The purpose of the study was to investigate the factors influencing teacher retention in private primary schools in Kiambaa Constituency, Kenya. The specific objectives were to; determine teacher characteristics affecting retention, assess the role of mentors on retention of teachers, examine how induction activities influence retention of teachers and to identify challenges faced by school administrators, new teachers, and existing teachers in the induction of teachers. The study was guided by the This study is grounded on the Social Learning Theory (SLT) as advanced by Albert Bandura. Cross sectional research design was employed where all the teachers in the 46 private primary schools in the constituency were targeted. A sample size of 14 (30%) of the schools was adopted. A proportional sample of 7 teachers and 1 principal was selected in each of the 14 schools working out to 98 teachers and 14 principals. Questionnaire tools were used to collect the data. The reliability coefficient (Cronbach alpha) was 0.78 while the instrument return rate was 100%. It was established that work experience, marital status, and age were positively correlated to retention, parental responsibility was negatively correlated. Work experience was identified as the sole variable responsible for the teacher retention out of the six that were studied. More than half of the teachers did not have mentors to guide them professionally socially or spiritually while at school. The teachers desired induction on the culture of the school programs, school rules and regulations; scripture teachings for school devotions; school culture; delivering the new curriculum; teaching methodologies, and on assessment and grading of school examinations, the teachers further needed guidance on teacher performance appraisal, children discipline of the learners and on the day to day emerging challenges while at work. Induction process impacted on the retention of teachers to a great extent. School administrators faced a myriad of challenges, key among them being teacher incompetence and high staff turnover. The teachers also faced a myriad of challenges, the main one being the lack of induction into the school culture, programs, rules and regulations in order to carry out their duties effectively. Recommendations were that private schools consider hiring more experienced teachers and well-structured induction programmes in order to enhance retention rates. Further research was suggested on the human resource practice within the private primary schools in the study area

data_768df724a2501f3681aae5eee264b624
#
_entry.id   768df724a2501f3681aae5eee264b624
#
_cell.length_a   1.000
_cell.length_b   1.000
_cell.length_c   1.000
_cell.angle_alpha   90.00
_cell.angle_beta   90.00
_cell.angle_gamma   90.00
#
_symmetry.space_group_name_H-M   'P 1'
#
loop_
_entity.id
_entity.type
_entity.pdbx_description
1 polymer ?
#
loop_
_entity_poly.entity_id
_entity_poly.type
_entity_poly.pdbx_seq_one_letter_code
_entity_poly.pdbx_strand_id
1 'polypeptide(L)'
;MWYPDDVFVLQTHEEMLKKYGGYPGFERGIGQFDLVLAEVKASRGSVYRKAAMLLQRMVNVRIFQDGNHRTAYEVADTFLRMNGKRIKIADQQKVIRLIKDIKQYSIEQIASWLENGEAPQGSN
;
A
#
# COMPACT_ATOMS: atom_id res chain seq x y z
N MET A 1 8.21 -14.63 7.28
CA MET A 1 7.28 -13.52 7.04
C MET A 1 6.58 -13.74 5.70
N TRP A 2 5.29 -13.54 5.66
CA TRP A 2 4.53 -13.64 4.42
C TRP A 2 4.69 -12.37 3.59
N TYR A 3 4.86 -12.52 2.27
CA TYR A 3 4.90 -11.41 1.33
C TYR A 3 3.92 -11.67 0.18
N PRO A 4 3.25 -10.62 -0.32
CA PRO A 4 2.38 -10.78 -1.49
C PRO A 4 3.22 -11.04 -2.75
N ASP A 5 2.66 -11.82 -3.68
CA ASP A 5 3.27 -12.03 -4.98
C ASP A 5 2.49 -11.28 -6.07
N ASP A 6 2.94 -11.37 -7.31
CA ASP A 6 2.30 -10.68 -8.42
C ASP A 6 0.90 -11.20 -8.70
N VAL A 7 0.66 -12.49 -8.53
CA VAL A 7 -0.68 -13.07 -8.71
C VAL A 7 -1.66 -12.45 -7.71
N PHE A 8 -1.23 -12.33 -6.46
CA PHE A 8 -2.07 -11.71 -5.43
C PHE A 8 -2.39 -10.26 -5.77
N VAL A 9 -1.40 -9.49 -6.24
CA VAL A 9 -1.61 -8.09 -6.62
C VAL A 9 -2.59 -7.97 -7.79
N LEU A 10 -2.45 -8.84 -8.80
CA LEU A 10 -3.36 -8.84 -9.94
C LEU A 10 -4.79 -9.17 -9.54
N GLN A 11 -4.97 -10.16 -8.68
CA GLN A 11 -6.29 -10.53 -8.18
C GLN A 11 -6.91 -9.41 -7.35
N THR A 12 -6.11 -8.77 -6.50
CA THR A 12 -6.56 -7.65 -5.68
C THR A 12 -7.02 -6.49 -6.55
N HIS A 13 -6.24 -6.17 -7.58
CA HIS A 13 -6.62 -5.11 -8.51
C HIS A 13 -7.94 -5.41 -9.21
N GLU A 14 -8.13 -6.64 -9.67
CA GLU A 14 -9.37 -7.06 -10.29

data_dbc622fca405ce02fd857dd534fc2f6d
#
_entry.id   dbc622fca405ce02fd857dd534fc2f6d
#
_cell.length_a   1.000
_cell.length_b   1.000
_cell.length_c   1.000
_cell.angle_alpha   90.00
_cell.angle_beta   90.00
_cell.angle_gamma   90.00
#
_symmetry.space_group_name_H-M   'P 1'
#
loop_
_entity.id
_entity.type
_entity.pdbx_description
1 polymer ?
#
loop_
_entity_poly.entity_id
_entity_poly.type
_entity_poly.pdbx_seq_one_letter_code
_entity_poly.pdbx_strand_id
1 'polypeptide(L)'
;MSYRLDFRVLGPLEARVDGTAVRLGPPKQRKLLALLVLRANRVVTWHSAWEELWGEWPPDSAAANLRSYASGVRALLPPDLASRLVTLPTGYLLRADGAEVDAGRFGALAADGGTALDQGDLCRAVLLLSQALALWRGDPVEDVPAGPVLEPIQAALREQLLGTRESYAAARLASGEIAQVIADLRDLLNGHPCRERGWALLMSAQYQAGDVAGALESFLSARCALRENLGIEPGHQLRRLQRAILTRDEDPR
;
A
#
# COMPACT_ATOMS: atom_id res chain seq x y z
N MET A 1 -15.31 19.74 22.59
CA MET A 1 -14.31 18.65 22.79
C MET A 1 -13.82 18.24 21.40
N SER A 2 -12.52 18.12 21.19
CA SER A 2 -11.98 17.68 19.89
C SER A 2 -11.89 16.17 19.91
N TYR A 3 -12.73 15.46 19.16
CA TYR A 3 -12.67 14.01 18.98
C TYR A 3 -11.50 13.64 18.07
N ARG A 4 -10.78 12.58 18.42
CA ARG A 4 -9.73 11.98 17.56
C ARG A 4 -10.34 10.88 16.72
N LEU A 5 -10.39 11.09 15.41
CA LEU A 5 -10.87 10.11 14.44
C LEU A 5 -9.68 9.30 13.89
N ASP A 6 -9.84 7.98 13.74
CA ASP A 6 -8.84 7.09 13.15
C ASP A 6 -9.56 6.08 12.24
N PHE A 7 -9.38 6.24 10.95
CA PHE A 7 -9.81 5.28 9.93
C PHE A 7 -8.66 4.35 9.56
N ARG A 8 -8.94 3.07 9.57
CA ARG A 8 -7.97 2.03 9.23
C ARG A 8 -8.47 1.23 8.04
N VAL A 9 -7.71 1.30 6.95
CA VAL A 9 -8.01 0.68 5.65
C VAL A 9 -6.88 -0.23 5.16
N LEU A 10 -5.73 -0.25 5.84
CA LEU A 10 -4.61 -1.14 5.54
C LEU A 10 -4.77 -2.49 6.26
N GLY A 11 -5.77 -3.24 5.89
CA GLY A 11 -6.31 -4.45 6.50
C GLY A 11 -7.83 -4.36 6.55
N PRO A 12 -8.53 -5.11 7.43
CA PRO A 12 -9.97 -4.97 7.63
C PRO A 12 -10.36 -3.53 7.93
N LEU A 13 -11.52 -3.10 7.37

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    Effect of sports on students’ enrolment in private universities in Kenya
    (Strathmore University, 2019) Muchemi, Kevin Wairagu
    Student enrolment is critical for any university’s survival. The last decade has seen a significant expansion in the higher education sector in Kenya, an expansion that for the last couple of years is now threatened by an increasing enrolment crisis especially for private universities. As many Kenyan universities like their counterparts’ world-over, spend resources on sports as a strategy for student enrollment, it is imperative to back such strategies with contextualized studies on the actual effect, if any, of university sports on students’ enrolment. This study builds into existing literature by primarily contributing to the mixed results conceptual gap in the global discourse on university sports and enrolment. Additionally, it includes the missing African context with perspectives from students, coaches and deans of students on the subject. The study investigates the effect of university sports on students’ enrolment with a focus on private universities in Kenya. University sports is discussed specifically as sports success and sports scholarships considerations. The study is discussed within the behavioral science and human capital theories of net price theory and rational choice theory. The three research objectives seek to establish whether university sports success and sports scholarships respectively, singly and jointly have an effect on student enrolment in Kenyan private universities. This study employs a mixed method design, integrating quantitative and qualitative data. The study employed purposive sampling method to target 6 deans of students, 5 sports students (captains) and 5 coaches in each of the 6 select private universities from Nairobi, Embu, Kajiado and Kiambu counties to target a total of 66 respondents. Two questionnaires were developed and administered in a survey to coaches and students, while an interview guide was developed and used to interview the deans of students. The overall response rate for this study was 88 percent. The research findings established that university sports success and scholarships have a positive effect on the students’ enrolment in private universities in Kenya. This was reflected in the findings that majority (over 66 percent) of students, coaches and deans of students’ respondents strongly agreed that university sports has a positive effect on student enrolment in Kenya. We can therefore conclude that it would be a worthwhile strategy for private universities in Kenya to invest in sports success and sports scholarships among other strategies to attract student enrolments in their universities.